The following factors can increase a person’s risk of developing morning hypertension:
- being over the age of 65 years
- being of African or Caribbean descent
- having a relative with high blood pressure
- having overweight or obesity
- drinking alcohol
- anxiety or excessive stress
- insufficient sleep
- disturbed sleep, for example, working night shifts
People with morning hypertension are at higher risk of cardiovascular events than those with typical morning blood pressure readings.
Getting morning hypertension under control can reduce the risk of heart attack, stroke, and other cardiovascular events.
For example, If morning hypertension is due to issues with blood pressure medications, a doctor must fix this problem. Doing this may involve changing the dosage or the time of the day that the person takes the medication. In some cases, a doctor may recommend taking additional medications.
In many cases, lifestyle changes can help treat hypertension and improve overall heart health. Doctors may recommend the following:
In other cases, it may be necessary for a person to take anti-hypertension medications. These include:
- angiotensin-converting enzyme inhibitors
- angiotensin II receptor blockers
- calcium channel blockers
Following a healthy lifestyle can help control hypertension in the morning and at other times of the day. Managing hypertension will help lower the risk of complications, such as heart attack and stroke.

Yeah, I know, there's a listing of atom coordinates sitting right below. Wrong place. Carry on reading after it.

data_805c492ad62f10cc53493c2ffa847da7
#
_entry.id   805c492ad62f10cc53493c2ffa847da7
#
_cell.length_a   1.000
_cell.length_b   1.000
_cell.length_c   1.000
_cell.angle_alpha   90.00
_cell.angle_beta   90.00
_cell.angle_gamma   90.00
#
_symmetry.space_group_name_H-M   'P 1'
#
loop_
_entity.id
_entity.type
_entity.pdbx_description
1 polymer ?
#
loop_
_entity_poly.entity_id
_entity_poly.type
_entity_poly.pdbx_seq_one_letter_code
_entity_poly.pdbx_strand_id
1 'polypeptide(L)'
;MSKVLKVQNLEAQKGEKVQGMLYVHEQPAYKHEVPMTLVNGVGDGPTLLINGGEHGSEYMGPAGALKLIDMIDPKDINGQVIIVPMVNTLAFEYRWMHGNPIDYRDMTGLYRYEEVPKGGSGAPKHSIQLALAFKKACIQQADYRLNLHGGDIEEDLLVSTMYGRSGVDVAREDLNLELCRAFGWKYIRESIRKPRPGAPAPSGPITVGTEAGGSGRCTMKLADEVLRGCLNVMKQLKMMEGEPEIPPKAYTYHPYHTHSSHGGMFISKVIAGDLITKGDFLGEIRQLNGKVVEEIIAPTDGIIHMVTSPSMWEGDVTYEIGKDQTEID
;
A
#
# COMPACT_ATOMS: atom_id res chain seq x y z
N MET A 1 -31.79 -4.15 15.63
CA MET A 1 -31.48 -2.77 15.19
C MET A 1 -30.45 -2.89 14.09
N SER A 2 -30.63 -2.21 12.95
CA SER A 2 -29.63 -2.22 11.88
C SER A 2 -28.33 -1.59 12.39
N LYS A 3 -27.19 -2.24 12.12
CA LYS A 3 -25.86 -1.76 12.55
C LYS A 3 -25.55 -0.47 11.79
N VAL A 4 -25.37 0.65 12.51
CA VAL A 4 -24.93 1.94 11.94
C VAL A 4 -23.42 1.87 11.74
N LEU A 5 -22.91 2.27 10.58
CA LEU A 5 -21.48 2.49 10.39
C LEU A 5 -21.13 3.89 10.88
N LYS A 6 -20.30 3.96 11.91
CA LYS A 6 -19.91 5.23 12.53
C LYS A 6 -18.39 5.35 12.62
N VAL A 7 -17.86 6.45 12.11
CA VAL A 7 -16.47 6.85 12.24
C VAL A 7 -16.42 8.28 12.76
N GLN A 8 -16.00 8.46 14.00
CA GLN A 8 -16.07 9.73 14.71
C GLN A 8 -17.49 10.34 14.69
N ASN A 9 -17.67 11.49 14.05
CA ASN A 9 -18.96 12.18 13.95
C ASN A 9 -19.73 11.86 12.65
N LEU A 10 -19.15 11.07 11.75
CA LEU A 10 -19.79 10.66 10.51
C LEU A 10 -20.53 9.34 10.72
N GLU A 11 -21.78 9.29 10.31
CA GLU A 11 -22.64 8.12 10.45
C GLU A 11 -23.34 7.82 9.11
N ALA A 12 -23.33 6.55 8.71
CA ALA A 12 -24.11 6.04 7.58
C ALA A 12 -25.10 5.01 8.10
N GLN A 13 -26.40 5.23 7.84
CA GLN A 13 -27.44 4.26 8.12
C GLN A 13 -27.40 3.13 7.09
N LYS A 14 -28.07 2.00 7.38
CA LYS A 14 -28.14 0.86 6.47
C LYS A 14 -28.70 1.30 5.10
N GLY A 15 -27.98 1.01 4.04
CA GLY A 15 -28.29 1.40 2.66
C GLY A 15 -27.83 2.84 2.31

Suitable lifestyle behaviors
- eating a balanced diet that is low in sodium, refined sugar, and saturated fat
- limiting alcohol intake
- avoiding tobacco, if applicable
- exercising regularly
- practicing stress management and relaxation techniques, such as yoga or meditation
- taking blood pressure medications according to the prescription
- treating any underlying medical conditions that may contribute to hypertension
Below are answers to common questions relating to blood pressure levels throughout the day.
What time of day is blood pressure highest?
Blood pressure typically rises in the hours before waking up and increases throughout the morning, peaking at midday.
How long after you wake should you take your blood pressure?
There is no set time limit a person should wait to take their blood pressure after waking. A person can help account for blood pressure changes throughout the day by measuring in the morning and afternoon to get an average reading. The most important factor in timing measurements is finding a time someone can stick to routinely.
Blood pressure fluctuates throughout the day and night. It naturally increases in the hours around waking.
However, atypically high blood pressure readings in the morning can indicate that someone is at increased risk of cardiovascular events.
Careful monitoring of blood pressure can alert people to instances of morning hypertension. Healthy lifestyle behaviors and prompt medical treatment may help prevent heart attack, stroke, and other complications of hypertension.